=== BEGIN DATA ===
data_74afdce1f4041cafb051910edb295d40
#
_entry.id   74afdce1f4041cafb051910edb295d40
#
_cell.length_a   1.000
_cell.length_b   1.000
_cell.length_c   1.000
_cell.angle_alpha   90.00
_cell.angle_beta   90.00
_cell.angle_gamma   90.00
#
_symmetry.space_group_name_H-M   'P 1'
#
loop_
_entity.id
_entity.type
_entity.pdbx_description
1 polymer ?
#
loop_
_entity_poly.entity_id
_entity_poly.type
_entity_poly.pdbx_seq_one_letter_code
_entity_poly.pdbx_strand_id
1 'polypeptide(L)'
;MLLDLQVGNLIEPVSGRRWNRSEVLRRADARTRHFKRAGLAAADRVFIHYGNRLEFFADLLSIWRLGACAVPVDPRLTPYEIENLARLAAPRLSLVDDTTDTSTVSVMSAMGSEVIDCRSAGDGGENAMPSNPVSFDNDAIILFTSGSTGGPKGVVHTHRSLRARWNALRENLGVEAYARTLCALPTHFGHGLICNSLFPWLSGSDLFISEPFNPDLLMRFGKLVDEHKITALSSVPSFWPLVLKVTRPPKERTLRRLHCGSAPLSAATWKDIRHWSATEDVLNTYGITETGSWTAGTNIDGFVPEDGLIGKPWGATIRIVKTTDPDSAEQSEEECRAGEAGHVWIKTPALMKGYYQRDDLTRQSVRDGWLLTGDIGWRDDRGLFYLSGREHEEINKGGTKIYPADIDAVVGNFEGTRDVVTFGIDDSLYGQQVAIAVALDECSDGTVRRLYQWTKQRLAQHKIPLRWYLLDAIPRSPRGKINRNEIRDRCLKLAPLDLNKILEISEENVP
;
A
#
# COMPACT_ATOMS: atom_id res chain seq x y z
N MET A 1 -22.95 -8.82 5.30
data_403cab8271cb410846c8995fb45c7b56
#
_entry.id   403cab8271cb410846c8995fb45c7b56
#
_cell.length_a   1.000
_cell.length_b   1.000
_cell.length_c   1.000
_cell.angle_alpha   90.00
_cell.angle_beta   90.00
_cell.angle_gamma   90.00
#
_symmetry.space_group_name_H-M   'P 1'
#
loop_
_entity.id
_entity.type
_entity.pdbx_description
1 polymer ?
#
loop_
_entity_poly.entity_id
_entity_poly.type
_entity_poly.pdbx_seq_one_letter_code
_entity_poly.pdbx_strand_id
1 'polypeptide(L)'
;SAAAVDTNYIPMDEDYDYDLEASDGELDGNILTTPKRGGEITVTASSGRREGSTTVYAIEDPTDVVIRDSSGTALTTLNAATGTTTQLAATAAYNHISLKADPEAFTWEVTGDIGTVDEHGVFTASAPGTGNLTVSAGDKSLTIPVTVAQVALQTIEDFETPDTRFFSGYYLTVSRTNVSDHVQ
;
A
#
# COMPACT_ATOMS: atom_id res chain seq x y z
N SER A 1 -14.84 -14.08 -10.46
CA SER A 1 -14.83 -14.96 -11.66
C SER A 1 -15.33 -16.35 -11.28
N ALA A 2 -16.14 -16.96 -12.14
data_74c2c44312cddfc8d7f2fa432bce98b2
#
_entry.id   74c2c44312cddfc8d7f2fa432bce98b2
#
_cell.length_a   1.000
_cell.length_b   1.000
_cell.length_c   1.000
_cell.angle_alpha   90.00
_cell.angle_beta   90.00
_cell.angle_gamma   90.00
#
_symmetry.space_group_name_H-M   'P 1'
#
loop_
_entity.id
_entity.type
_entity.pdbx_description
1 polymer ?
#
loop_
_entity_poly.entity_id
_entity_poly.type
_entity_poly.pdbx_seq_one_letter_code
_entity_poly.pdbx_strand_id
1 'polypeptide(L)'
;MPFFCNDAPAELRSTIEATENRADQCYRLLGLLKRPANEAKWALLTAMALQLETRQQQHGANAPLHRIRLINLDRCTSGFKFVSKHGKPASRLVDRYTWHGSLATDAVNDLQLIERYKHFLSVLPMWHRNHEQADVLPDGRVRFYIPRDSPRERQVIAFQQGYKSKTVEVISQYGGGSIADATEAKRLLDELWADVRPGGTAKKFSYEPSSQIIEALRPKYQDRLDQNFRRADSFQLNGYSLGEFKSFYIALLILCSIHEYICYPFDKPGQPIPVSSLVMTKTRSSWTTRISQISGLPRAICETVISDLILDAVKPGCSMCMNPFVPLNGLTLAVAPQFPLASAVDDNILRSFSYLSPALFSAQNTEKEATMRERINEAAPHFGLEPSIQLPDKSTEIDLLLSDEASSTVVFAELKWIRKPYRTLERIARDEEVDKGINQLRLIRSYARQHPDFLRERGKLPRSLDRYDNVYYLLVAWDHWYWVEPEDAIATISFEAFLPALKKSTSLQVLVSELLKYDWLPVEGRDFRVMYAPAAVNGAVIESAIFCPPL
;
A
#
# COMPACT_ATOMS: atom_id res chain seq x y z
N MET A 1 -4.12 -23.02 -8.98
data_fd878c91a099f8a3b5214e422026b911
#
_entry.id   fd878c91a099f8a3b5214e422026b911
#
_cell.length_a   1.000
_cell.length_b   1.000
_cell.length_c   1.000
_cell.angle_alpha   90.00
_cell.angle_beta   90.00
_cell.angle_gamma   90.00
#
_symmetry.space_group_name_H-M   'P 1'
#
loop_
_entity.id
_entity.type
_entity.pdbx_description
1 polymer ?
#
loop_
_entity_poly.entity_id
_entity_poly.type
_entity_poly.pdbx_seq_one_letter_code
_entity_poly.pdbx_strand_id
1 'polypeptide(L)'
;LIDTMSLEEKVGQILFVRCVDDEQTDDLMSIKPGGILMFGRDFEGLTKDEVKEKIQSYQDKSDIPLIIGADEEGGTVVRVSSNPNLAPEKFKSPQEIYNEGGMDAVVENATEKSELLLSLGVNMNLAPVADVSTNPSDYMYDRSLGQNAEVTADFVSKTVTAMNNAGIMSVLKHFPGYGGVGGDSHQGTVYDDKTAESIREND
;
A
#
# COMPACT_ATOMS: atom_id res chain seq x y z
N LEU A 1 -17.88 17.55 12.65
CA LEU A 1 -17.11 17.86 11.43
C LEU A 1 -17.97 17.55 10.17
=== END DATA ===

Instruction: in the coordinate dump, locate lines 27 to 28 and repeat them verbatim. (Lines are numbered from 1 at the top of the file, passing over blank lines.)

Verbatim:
;
A